Campaigners who fought a waste to energy plant on Perth’s waterfront are celebrating news that the controversial plan is finally dead.
The window of opportunity for Grundon Waste Management to appeal against a refusal by the Scottish ministers has passed, allowing protesters to breathe a sigh of relief.
The people of Perth were praised for their steadfast opposition to the Shore Road project.
Council leader Ian Miller said: “The community groups and individuals who stood against this deserve praise and congratulations for seeing this lengthy process through to a conclusion.
“It is rare to see such a widespread and united opposition to any proposal that comes to our council.
“From the man in the street, right up to our MP, MSPs and councillors, we saw a united front in opposing the application and it has ultimately paid off. I could not be more delighted.”
Councillor Peter Barrett, who has been a vociferous opponent of the plan, said it was “great news for Perth and the final nail in the Shore Road incinerator’s coffin”.
“Everyone I have spoken to is delighted that the incinerator plan is gone for good,” he said.
“The relief has been palpable, the only things people want to see burning on the Shore Road are the annual Guy Fawkes bonfire and fireworks.
“Once again I would like to thank everyone who campaigned to stop the incinerator. We owe an immense debt of gratitude to the local residents, community councils and civic groups who objected to the application and fought for its opposition.
“It has been a war of attrition and, finally, those efforts have paid off.
“I am sure that Grundon’s only interest in Perth was because of the almost fatal mistake the council made in awarding outline planning consent to the Shore Road site and, thankfully, that consent has expired.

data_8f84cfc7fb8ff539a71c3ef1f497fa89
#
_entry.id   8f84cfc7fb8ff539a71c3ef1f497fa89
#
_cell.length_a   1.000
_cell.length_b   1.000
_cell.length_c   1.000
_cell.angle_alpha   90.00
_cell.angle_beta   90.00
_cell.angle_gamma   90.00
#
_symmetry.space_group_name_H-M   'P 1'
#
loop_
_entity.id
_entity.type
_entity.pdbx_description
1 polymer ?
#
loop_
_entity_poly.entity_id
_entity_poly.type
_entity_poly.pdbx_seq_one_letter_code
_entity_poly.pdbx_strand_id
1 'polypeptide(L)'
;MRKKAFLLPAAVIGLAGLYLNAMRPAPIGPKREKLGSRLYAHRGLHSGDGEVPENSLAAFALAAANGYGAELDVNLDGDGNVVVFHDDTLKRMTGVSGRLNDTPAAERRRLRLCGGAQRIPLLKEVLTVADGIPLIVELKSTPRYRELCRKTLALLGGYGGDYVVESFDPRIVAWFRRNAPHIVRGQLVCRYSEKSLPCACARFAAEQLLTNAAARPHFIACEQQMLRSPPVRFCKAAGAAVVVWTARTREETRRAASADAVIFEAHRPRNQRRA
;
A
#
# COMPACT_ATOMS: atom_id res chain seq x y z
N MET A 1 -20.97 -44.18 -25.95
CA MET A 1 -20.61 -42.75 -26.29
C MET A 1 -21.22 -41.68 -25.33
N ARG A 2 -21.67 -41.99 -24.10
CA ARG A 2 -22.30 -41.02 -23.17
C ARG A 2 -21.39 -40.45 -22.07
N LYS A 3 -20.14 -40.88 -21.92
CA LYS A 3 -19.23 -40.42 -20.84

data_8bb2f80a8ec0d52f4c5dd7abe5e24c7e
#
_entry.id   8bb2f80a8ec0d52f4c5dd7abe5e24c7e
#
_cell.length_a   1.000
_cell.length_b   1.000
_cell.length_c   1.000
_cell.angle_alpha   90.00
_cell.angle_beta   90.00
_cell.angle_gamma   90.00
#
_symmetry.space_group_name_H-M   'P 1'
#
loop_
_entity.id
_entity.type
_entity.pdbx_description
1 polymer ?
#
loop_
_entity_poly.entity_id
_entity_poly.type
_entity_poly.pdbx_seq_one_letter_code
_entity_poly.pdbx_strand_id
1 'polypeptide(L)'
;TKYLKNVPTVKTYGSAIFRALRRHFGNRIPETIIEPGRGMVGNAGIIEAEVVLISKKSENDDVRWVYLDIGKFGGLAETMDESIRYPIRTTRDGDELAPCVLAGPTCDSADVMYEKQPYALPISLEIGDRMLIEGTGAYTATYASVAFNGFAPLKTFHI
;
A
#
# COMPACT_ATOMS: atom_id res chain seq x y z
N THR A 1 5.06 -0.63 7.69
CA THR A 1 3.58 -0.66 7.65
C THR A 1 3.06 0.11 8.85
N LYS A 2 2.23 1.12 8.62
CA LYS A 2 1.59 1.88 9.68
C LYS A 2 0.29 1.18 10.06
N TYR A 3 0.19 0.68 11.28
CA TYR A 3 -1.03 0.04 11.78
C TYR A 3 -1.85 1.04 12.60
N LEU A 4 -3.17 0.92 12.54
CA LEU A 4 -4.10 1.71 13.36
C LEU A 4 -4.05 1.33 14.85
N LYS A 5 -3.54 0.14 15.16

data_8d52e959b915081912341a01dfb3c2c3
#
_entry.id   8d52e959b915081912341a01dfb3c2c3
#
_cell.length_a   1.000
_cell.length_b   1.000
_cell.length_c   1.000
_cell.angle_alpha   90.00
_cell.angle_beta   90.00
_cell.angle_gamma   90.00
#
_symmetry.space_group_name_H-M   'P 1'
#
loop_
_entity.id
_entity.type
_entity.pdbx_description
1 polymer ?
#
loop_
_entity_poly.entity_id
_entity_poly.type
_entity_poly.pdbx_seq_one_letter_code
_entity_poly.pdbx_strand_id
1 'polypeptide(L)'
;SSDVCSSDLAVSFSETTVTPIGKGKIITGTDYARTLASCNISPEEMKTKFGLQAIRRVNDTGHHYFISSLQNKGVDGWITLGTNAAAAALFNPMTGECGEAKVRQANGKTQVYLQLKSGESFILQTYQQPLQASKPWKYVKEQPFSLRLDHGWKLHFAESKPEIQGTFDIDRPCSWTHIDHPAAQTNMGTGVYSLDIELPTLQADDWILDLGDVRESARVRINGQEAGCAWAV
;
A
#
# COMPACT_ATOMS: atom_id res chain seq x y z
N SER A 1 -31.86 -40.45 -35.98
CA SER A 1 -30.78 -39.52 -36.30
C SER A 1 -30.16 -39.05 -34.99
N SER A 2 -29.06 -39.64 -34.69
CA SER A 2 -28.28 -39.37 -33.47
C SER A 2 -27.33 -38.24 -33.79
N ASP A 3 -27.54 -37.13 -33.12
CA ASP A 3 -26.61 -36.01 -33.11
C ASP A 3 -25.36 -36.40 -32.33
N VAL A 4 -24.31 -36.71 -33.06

“Combine that with the two previous refusals and two failed appeals for Shore Road and the chances of anyone pursuing that particular site have to be so remote as to be negligible. They’d have to be daft to try again.”
The tortuous planning tale started when Oxfordshire-based Grundon was given outline planning permission by Perth and Kinross Council in 2006. An initial plan was rejected in December 2009 and a subsequent appeal was dismissed in November 2010.
A second application was knocked back by the local authority in February 2012, which led to Grundon appealing to the Scottish Government’s directorate for planning and environmental appeals.
Labelled a “pollution-belching monstrosity” by Perth and North Perthshire MP Pete Wishart, the proposal met a wave of local objectors, including Perth and Kinross Council and the Scottish Environment Protection Agency (Sepa).
The Scottish Prison Service even claimed inmates at Perth Prison could have rioted over the noise and vibration from the plant.
An eight-day public inquiry was held in Perth in December last year and, following months of waiting, reporter Dannie Onn finally revealed that he had decided against the scheme.
The council confirmed the application has reached the end of the road.
“The original outline planning consent for the incinerator has now lapsed as a consequence of the initial and subsequent applications for the approval of details both having been refused by the council and then by the Scottish Government after two appeals,” said a spokesman.
“Therefore, there is no longer an outline consent relating to the site. If the applicants, Grundon Waste Management Ltd, wished to pursue a further proposal, they would have to reapply to the council.
“Any such application would then be assessed taking into account the decisions of the Scottish Government Reporter.”
Efforts to obtain a statement from Grundon were unsuccessful.